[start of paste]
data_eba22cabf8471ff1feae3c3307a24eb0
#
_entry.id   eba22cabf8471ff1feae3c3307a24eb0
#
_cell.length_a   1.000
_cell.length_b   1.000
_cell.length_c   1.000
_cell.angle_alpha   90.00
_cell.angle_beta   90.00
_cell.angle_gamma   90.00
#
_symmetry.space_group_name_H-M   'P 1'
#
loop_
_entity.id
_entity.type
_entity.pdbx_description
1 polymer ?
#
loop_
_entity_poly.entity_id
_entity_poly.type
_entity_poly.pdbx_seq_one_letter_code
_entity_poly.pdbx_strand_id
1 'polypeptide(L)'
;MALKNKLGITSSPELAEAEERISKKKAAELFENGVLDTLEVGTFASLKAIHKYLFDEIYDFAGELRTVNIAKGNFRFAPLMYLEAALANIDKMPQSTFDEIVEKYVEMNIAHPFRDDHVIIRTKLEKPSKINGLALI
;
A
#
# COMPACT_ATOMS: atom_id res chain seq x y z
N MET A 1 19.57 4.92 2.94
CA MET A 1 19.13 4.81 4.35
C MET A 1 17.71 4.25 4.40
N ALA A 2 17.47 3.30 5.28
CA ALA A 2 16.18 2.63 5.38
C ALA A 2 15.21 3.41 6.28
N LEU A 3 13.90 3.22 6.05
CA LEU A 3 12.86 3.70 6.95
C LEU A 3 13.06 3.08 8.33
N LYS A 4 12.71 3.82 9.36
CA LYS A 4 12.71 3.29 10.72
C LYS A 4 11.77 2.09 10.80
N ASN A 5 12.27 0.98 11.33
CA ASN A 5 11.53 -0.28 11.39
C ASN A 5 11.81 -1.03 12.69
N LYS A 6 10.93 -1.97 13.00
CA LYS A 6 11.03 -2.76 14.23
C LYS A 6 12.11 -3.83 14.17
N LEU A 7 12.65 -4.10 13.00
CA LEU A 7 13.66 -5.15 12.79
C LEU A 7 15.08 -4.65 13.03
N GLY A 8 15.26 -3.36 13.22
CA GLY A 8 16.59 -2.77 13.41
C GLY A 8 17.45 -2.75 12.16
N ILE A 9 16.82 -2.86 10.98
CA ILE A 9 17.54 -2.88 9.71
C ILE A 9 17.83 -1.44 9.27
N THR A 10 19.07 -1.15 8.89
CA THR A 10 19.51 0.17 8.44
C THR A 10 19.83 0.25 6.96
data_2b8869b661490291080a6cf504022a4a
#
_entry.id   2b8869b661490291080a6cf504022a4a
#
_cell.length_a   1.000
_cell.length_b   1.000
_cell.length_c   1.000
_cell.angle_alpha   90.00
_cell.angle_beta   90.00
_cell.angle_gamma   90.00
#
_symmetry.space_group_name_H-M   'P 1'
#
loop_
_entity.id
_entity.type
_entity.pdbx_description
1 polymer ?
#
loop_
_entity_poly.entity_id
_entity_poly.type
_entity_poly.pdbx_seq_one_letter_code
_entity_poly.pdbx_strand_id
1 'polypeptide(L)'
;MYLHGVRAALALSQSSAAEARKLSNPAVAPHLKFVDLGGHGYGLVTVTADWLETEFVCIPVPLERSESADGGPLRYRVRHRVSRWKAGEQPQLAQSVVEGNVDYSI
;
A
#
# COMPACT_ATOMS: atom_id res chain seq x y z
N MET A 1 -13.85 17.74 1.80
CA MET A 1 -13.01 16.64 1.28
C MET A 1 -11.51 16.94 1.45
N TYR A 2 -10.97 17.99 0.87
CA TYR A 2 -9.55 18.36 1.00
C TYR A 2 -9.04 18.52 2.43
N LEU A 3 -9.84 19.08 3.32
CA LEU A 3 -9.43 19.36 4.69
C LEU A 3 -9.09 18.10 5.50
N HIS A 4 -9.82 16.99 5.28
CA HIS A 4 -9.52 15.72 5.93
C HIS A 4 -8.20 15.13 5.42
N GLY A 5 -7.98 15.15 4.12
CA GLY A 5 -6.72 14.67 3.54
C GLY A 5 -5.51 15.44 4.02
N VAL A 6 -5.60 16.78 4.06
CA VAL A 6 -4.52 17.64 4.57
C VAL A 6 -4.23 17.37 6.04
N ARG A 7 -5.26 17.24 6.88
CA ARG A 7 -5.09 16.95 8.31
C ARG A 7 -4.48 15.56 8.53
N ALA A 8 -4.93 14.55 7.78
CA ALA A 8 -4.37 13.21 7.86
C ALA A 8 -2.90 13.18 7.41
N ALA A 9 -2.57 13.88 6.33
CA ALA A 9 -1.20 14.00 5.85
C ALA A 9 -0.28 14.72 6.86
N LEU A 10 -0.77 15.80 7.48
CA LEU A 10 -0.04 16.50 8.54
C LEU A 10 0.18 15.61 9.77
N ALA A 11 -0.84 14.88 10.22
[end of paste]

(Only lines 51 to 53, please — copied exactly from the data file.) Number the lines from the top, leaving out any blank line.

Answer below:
C LEU A 7 15.08 -4.65 13.03
N GLY A 8 15.26 -3.36 13.22
CA GLY A 8 16.59 -2.77 13.41